The Unyielding Power of Dopamine
Nora D. Volkow, M.D., became Director of the National Institute on Drug Abuse (NIDA) at the National Institutes of Health in May 2003. NIDA supports most of the world's research on the health aspects of drug abuse and addiction.
Dr. Volkow's work has been instrumental in demonstrating that drug addiction is a disease of the human brain. As a research psychiatrist and scientist, Dr. Volkow pioneered the use of brain imaging to investigate the toxic effects of drugs and their addictive properties. Her studies have documented changes in the dopamine system affecting the actions of frontal brain regions involved with motivation, drive, and pleasure and the decline of brain dopamine function with age. She has also made important contributions to the neurobiology of obesity, ADHD, and the behavioral changes that occur with aging.
Question: What makes dopamine such a powerful chemical?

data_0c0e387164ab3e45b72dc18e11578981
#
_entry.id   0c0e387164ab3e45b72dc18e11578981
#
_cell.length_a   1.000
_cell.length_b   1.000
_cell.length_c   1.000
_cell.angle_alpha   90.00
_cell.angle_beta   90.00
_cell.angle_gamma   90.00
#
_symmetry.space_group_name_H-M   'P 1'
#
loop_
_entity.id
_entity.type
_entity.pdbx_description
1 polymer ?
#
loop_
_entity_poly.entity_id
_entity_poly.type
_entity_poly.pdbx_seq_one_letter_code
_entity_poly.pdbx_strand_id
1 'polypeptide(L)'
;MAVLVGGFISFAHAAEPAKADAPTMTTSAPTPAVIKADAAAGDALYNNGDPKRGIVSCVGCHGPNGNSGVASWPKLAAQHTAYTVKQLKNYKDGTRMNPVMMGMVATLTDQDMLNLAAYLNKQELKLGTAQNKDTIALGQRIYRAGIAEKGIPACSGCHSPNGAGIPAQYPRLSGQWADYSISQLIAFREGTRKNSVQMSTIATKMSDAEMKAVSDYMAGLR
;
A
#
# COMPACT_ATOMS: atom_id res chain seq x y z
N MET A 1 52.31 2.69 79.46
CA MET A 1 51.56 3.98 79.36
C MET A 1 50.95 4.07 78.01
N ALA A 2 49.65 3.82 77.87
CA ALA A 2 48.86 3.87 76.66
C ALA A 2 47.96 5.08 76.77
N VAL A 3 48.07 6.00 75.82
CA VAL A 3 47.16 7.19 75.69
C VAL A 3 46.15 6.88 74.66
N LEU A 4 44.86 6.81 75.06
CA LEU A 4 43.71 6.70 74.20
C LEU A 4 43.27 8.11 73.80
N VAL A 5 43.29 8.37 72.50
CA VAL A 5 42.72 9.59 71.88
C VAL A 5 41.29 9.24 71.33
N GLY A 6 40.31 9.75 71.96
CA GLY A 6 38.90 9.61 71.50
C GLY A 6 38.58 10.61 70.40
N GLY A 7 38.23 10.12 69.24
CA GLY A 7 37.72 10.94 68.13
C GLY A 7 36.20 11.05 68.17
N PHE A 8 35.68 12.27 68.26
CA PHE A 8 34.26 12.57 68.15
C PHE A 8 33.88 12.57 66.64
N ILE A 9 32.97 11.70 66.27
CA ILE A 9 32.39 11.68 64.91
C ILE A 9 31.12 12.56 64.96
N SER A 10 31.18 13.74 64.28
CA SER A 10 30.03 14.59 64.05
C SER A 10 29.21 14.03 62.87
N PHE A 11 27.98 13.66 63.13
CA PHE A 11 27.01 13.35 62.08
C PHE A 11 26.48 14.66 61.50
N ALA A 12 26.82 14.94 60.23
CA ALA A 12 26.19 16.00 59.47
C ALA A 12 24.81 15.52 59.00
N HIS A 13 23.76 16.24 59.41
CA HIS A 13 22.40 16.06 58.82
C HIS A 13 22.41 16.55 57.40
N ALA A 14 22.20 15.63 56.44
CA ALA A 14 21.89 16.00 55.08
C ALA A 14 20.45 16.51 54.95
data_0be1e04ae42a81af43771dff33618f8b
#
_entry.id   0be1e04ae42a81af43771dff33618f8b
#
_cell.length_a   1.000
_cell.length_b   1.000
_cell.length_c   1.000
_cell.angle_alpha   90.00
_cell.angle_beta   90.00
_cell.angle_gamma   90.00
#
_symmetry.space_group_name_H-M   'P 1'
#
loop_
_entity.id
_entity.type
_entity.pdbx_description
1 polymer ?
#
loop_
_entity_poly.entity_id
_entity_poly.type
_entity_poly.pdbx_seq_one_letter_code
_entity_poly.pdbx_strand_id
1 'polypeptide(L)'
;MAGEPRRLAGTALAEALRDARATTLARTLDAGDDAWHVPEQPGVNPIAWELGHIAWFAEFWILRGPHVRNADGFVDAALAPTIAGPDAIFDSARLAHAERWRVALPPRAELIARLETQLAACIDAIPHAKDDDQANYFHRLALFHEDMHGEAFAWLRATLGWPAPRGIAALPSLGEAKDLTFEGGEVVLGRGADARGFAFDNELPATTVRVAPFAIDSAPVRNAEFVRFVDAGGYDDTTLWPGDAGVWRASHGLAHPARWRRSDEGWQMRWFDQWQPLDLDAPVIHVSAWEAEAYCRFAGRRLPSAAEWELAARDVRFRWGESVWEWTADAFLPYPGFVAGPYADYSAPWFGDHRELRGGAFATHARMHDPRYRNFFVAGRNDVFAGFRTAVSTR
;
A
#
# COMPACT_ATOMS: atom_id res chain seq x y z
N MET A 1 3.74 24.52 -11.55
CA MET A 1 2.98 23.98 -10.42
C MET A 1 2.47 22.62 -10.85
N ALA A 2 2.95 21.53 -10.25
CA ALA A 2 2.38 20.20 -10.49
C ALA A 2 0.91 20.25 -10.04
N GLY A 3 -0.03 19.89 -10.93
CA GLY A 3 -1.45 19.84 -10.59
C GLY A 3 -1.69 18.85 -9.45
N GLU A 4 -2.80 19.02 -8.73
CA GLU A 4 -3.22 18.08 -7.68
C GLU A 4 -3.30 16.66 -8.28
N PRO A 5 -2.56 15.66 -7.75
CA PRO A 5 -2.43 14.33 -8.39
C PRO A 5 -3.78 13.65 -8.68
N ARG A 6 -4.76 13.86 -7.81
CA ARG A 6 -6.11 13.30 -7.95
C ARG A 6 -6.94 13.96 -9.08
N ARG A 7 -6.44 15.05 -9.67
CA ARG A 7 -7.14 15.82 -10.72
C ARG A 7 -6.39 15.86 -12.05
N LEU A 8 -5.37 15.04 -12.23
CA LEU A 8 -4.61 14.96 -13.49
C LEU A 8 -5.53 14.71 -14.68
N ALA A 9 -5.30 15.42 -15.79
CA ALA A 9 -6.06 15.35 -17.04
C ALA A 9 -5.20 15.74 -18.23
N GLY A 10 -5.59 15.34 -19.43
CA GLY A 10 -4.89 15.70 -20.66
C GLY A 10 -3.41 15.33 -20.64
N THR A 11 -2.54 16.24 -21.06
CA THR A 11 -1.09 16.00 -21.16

Nora Volkow: Dopamine is a chemical substance that serves to send messages between two cells in the brain, and that's, we call neurotransmitters. There are many neurotransmitters and dopamine plays a key role in the areas of the brain that enable a wide variety of functions, best known is movement and when your dopamine cells die, for example, you cannot initiate movement, and that's Parkinson's disease.
But the effects of dopamine go way beyond movement and one of actions, very relevant for drug abuse and addiction, is it modulates the areas of the brain involved with our ability to perceive reward reinforcement and to be motivated by that reward to do actions. So, for example, it's so important that if you can generate through trans-genetic, genetic technologies, you can generate in a mouse that does produce synthesized dopamine. These animals will die of starvation because they don't have the motivation to engage in the behaviors to go and eat the food. You can rescue this animal by injecting dopamine into the areas of the brain that control this. But if you don't to that, these animals will die of starvation. And that really epitomizes how extraordinary important dopamine is. It gives you that energy, that drive to do things.